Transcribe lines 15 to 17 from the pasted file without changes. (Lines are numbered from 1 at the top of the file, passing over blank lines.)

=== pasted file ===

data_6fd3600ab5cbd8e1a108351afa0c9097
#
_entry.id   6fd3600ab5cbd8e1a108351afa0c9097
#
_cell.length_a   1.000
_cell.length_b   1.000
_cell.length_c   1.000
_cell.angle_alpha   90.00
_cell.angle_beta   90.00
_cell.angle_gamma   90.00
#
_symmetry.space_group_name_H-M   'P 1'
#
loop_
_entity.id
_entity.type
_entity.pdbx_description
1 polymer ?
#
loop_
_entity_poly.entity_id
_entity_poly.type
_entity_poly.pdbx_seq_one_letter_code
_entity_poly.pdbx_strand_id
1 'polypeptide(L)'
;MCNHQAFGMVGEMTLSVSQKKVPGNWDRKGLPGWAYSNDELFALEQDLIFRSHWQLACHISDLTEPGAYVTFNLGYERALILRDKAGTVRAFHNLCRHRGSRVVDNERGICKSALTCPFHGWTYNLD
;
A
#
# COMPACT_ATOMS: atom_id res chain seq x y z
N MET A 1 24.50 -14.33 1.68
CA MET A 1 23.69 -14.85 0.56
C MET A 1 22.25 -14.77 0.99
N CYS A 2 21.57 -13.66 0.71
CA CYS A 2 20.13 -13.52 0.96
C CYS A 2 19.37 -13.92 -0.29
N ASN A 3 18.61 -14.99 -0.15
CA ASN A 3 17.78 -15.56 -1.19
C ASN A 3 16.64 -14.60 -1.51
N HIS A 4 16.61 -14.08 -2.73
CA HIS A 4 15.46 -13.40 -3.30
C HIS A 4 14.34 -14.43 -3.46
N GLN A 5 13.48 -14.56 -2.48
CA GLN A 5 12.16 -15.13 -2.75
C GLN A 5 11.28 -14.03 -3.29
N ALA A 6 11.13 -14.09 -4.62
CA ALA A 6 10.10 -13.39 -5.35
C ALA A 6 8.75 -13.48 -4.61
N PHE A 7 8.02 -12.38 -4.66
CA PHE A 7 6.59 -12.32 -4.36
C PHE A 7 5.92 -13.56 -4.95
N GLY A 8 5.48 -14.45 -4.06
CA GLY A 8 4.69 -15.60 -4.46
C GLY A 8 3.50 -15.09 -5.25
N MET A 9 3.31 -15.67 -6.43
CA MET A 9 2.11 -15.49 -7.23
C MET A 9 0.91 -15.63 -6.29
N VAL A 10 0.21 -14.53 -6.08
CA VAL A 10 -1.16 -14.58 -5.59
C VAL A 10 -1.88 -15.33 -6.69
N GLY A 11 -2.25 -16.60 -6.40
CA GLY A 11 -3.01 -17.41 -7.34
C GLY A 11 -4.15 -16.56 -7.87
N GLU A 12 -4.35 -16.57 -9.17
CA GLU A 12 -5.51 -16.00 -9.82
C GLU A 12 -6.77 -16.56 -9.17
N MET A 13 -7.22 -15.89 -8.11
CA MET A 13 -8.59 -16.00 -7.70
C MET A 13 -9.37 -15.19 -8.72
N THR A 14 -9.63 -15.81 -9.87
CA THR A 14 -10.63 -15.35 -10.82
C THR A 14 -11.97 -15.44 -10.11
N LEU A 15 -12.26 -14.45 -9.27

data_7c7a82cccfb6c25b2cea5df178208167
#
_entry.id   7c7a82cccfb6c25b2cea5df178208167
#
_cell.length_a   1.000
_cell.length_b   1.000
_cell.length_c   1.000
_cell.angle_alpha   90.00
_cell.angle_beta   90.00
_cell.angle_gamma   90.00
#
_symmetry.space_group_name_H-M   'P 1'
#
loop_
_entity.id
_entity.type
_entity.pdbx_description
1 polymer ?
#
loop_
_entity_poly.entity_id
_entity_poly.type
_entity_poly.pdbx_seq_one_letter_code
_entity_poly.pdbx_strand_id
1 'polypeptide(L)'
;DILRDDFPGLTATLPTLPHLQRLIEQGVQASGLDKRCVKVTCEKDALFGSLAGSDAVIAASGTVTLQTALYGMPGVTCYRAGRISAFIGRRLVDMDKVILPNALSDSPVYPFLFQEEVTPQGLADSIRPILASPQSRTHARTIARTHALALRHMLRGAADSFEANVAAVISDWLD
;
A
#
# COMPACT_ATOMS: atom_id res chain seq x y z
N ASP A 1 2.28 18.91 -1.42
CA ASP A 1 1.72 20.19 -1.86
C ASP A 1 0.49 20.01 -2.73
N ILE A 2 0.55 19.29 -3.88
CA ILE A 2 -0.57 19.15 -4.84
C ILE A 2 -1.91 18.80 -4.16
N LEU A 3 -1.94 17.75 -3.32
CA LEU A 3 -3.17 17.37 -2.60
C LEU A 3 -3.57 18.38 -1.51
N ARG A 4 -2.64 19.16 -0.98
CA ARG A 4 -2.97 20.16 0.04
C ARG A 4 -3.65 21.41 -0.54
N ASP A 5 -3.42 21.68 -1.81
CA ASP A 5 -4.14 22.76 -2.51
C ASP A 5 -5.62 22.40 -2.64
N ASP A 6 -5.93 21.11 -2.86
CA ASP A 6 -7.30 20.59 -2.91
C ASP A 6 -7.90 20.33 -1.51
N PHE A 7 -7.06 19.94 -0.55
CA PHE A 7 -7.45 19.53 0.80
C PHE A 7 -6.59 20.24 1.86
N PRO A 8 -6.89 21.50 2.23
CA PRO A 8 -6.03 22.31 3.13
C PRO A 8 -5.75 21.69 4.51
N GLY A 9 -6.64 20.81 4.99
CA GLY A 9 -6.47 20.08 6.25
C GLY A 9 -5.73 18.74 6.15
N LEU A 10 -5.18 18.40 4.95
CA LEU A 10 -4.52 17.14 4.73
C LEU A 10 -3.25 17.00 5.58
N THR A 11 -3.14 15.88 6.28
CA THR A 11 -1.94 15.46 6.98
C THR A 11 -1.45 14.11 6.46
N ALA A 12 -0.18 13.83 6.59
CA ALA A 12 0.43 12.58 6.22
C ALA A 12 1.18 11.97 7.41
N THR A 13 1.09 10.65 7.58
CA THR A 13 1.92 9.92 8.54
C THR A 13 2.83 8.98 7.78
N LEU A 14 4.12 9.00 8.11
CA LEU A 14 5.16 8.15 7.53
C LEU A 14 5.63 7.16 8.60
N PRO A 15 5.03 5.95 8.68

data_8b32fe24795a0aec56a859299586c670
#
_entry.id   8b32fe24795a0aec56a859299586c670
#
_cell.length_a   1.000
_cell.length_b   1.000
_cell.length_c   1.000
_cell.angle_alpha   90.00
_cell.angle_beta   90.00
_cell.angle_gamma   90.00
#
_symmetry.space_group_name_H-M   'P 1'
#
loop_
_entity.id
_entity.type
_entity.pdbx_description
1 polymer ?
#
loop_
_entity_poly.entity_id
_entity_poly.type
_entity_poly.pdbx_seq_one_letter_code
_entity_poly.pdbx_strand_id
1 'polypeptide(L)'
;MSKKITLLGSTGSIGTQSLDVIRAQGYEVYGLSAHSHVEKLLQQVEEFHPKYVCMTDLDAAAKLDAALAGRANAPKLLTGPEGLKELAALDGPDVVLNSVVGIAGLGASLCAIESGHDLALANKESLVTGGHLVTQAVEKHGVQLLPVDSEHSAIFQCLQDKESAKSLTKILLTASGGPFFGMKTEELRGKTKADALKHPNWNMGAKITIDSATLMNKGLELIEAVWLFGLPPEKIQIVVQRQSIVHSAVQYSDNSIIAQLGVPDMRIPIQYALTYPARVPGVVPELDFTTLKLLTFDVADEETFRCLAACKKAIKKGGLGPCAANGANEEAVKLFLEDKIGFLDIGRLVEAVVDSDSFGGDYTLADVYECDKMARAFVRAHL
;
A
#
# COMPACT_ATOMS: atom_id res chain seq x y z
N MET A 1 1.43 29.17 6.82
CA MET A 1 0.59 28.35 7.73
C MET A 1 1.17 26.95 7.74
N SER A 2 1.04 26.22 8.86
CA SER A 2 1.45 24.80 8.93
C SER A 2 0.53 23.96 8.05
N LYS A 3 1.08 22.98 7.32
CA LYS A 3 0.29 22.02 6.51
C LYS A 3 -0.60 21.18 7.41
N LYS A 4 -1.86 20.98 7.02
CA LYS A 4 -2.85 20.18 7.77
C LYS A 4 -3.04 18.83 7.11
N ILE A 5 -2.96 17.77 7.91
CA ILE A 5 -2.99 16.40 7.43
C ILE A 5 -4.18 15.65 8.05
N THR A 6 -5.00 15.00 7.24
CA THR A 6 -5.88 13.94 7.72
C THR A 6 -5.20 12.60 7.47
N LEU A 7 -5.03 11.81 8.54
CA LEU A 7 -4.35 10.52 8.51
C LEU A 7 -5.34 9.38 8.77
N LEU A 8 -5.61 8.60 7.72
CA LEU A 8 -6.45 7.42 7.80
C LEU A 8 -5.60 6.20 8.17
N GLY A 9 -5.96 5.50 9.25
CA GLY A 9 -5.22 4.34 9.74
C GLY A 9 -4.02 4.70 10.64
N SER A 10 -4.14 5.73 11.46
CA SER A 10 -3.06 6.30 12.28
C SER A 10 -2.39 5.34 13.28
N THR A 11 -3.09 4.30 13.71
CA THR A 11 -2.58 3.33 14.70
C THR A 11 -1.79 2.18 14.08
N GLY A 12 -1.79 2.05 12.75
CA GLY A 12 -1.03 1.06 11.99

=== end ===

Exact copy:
_entity.id
_entity.type
_entity.pdbx_description